He tries to picture the women's workaday selves: quieter, with paler
lips, flatter hair. Still, on the whole they're well preserved, while
the men by their sides look worn and rumpled. Receding hairlines have
nowhere else to go; love handles have grown too big to take hold of.
"Hey!" someone says, and Will turns around to a face he remembers from
his freshman dorm. "David Snader!" the face bellows to identify itself.
With his big, hot hand, David pulls Will into a crushing hug. "Where you
been!" he says, as though he'd lost track of Will hours rather than
"Hey!" Will pulls out of the sweaty and, it would appear, drunken
"Are you here alone?" David asks him. He blots his forehead with a
Will nods. "Carolemy wifeshe wasn't up for a long weekend of nostalgia
with people she's never met before."
"Same here. Same here." David gives Will a companionable punch in the
arm. "Where's Mitch?" he asks, and Will shrugs.
"Didn't make it. At least not as far as I know."
"Oh yeah?" David squints. "You guys not in touch or something?"
"Not at the moment."
"Well." He punches Will's arm again. "Guess that makes sense. All the
travel. Media. Price of fame."
Will produces the rueful smile he hopes will convey that his
estrangement from his famous twin is no big deal. Unfortunate, of
course, but nothing hurtful or embarrassing. He's about to ask David
about his wife and whether or not they have children, when David lurches
off into the crowd. Will fills his cheeks with air, blows it out in a
gust. David Snader is the fifth person in one hour to have approached
him to ask not about Will or Will's work, his family, but about his
brother, whose career as a long-distance swimmer has given Mitch a name
as recognizable as that of, say, Lance Armstrong or Tiger Woods. Not
that any of these alumni were his friends. Will and David hadn't even
liked each other. But still.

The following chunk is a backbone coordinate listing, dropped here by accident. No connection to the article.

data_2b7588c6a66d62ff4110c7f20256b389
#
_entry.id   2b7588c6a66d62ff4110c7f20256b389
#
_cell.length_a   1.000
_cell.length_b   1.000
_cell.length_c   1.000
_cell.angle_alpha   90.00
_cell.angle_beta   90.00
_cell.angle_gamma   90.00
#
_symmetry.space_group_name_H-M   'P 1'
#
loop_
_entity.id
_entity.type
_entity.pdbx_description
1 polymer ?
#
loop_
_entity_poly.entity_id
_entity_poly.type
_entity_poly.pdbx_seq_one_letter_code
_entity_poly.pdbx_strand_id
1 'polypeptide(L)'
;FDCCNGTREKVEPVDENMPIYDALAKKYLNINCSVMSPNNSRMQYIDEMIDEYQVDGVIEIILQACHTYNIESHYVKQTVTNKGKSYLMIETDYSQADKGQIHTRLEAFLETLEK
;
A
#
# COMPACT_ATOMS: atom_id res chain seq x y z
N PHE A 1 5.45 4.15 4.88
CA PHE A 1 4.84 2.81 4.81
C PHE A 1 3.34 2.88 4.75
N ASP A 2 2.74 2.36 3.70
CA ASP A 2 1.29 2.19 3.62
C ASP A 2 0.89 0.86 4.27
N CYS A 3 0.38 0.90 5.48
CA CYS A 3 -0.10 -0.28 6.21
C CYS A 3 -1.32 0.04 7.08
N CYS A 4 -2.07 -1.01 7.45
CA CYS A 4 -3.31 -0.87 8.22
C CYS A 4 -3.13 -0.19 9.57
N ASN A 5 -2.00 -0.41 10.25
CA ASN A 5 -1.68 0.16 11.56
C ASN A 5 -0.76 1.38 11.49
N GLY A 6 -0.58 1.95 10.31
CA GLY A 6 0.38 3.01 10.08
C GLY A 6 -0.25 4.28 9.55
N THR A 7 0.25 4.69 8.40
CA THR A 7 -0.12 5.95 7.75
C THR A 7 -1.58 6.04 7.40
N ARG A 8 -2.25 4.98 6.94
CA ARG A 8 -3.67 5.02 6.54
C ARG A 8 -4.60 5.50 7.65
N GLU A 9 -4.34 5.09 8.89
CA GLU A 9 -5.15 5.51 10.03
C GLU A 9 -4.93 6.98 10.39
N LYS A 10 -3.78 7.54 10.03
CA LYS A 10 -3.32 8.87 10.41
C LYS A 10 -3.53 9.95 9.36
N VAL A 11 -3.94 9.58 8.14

He goes to the bar for a glass of red wine. If he's going to drink, he
might as well rinse a little cholesterol out of his arteries. He's just
replacing his wallet in the inside breast pocket of his blazer when he
looks up to see someone else bearing down on him, Sue Shimakawa, with
whom he'd shared an exam-week tryst, if that's the right word for
abbreviated coitus in the musty, rarely penetrated stacks of the
undergraduate library. Punch-drunk from studying chemistry for a few
hundred hours, on a dare Will had asked Sue to have sex with him,
prepared for a slap, or for her badmouthing him later or laughing at him
in the moment, anything but what he got: her accepting his invitation
with a sort of gung-ho enthusiasm. She had one of those bodies Will
thinks of as typically Asian: compact, androgynous, and smooth-skinned,
with pubic hair that was absolutely straight instead of curly, the
surprise of this discoveryalong with the panic induced by having
intercourse in a potentially public placeenough to eclipse other, more
"Will, Will, Will," Sue sings at him. "I was hoping to see you!" She has
a man in tow, a sandy-haired giant at least a foot and a half taller
than she. "Meet Rob. We have five kids, if you can believe it! Five!"
U.S. ebook sales up in 2012, but rate of growth is slowing(May 16 2013) In 2012, trade book sales (i.e. non academic book sales) rose 6.9%, to $15.049 billion, and e-book sales continued to grow, although the rate of growth...